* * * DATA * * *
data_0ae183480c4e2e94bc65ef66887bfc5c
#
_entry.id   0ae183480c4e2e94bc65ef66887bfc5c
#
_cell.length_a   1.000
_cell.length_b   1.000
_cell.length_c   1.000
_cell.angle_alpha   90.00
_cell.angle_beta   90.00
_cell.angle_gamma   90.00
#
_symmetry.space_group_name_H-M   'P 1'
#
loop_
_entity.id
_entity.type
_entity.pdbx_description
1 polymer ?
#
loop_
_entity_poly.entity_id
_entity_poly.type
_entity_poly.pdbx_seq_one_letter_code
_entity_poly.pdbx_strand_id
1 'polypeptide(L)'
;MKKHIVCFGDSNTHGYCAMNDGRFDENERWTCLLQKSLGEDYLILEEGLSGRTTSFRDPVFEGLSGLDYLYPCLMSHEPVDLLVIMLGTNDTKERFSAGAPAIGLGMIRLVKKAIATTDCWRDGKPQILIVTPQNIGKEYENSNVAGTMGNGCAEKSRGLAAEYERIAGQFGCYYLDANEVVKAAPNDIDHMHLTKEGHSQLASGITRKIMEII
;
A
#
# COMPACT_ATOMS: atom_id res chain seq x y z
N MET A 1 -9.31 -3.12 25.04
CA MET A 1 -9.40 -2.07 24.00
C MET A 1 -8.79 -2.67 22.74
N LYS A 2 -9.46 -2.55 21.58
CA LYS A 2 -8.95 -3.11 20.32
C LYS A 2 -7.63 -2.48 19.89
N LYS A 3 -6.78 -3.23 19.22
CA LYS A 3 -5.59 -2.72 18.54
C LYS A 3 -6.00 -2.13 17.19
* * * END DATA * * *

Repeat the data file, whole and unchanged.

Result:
data_0ae183480c4e2e94bc65ef66887bfc5c
#
_entry.id   0ae183480c4e2e94bc65ef66887bfc5c
#
_cell.length_a   1.000
_cell.length_b   1.000
_cell.length_c   1.000
_cell.angle_alpha   90.00
_cell.angle_beta   90.00
_cell.angle_gamma   90.00
#
_symmetry.space_group_name_H-M   'P 1'
#
loop_
_entity.id
_entity.type
_entity.pdbx_description
1 polymer ?
#
loop_
_entity_poly.entity_id
_entity_poly.type
_entity_poly.pdbx_seq_one_letter_code
_entity_poly.pdbx_strand_id
1 'polypeptide(L)'
;MKKHIVCFGDSNTHGYCAMNDGRFDENERWTCLLQKSLGEDYLILEEGLSGRTTSFRDPVFEGLSGLDYLYPCLMSHEPVDLLVIMLGTNDTKERFSAGAPAIGLGMIRLVKKAIATTDCWRDGKPQILIVTPQNIGKEYENSNVAGTMGNGCAEKSRGLAAEYERIAGQFGCYYLDANEVVKAAPNDIDHMHLTKEGHSQLASGITRKIMEII
;
A
#
# COMPACT_ATOMS: atom_id res chain seq x y z
N MET A 1 -9.31 -3.12 25.04
CA MET A 1 -9.40 -2.07 24.00
C MET A 1 -8.79 -2.67 22.74
N LYS A 2 -9.46 -2.55 21.58
CA LYS A 2 -8.95 -3.11 20.32
C LYS A 2 -7.63 -2.48 19.89
N LYS A 3 -6.78 -3.23 19.22
CA LYS A 3 -5.59 -2.72 18.54
C LYS A 3 -6.00 -2.13 17.19